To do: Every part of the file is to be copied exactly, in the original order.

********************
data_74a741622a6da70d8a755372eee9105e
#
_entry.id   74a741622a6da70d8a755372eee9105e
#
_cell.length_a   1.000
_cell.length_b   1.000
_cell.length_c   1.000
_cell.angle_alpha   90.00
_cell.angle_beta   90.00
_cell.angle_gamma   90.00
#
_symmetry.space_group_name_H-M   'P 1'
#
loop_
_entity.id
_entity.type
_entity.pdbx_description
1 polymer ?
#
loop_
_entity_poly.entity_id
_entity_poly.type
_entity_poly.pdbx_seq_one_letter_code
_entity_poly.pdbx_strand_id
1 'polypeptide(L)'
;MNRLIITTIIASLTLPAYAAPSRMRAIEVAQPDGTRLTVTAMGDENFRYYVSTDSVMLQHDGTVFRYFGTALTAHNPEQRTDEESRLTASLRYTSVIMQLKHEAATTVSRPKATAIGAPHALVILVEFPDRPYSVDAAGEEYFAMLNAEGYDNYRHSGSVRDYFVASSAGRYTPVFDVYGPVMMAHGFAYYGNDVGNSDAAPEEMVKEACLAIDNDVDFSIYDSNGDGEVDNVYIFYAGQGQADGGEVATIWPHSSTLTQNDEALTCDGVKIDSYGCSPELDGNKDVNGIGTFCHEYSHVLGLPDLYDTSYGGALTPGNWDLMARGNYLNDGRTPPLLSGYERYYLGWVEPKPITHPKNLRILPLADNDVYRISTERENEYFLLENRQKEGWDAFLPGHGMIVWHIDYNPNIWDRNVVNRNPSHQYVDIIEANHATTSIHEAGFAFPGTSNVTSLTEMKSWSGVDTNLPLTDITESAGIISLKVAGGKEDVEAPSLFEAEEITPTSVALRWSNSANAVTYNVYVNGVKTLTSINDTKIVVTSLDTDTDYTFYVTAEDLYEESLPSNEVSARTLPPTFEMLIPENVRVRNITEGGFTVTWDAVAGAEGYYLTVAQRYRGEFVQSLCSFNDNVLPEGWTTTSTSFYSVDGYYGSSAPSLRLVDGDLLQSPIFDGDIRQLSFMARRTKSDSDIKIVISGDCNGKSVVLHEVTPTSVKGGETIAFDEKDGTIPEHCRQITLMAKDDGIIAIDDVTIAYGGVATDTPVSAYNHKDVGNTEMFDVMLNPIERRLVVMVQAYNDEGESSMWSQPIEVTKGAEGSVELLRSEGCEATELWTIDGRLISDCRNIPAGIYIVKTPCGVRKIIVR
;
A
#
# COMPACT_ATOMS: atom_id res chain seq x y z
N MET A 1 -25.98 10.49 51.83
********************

data_74a741622a6da70d8a755372eee9105e
#
_entry.id   74a741622a6da70d8a755372eee9105e
#
_cell.length_a   1.000
_cell.length_b   1.000
_cell.length_c   1.000
_cell.angle_alpha   90.00
_cell.angle_beta   90.00
_cell.angle_gamma   90.00
#
_symmetry.space_group_name_H-M   'P 1'
#
loop_
_entity.id
_entity.type
_entity.pdbx_description
1 polymer ?
#
loop_
_entity_poly.entity_id
_entity_poly.type
_entity_poly.pdbx_seq_one_letter_code
_entity_poly.pdbx_strand_id
1 'polypeptide(L)'
;MNRLIITTIIASLTLPAYAAPSRMRAIEVAQPDGTRLTVTAMGDENFRYYVSTDSVMLQHDGTVFRYFGTALTAHNPEQRTDEESRLTASLRYTSVIMQLKHEAATTVSRPKATAIGAPHALVILVEFPDRPYSVDAAGEEYFAMLNAEGYDNYRHSGSVRDYFVASSAGRYTPVFDVYGPVMMAHGFAYYGNDVGNSDAAPEEMVKEACLAIDNDVDFSIYDSNGDGEVDNVYIFYAGQGQADGGEVATIWPHSSTLTQNDEALTCDGVKIDSYGCSPELDGNKDVNGIGTFCHEYSHVLGLPDLYDTSYGGALTPGNWDLMARGNYLNDGRTPPLLSGYERYYLGWVEPKPITHPKNLRILPLADNDVYRISTERENEYFLLENRQKEGWDAFLPGHGMIVWHIDYNPNIWDRNVVNRNPSHQYVDIIEANHATTSIHEAGFAFPGTSNVTSLTEMKSWSGVDTNLPLTDITESAGIISLKVAGGKEDVEAPSLFEAEEITPTSVALRWSNSANAVTYNVYVNGVKTLTSINDTKIVVTSLDTDTDYTFYVTAEDLYEESLPSNEVSARTLPPTFEMLIPENVRVRNITEGGFTVTWDAVAGAEGYYLTVAQRYRGEFVQSLCSFNDNVLPEGWTTTSTSFYSVDGYYGSSAPSLRLVDGDLLQSPIFDGDIRQLSFMARRTKSDSDIKIVISGDCNGKSVVLHEVTPTSVKGGETIAFDEKDGTIPEHCRQITLMAKDDGIIAIDDVTIAYGGVATDTPVSAYNHKDVGNTEMFDVMLNPIERRLVVMVQAYNDEGESSMWSQPIEVTKGAEGSVELLRSEGCEATELWTIDGRLISDCRNIPAGIYIVKTPCGVRKIIVR
;
A
#
# COMPACT_ATOMS: atom_id res chain seq x y z
N MET A 1 -25.98 10.49 51.83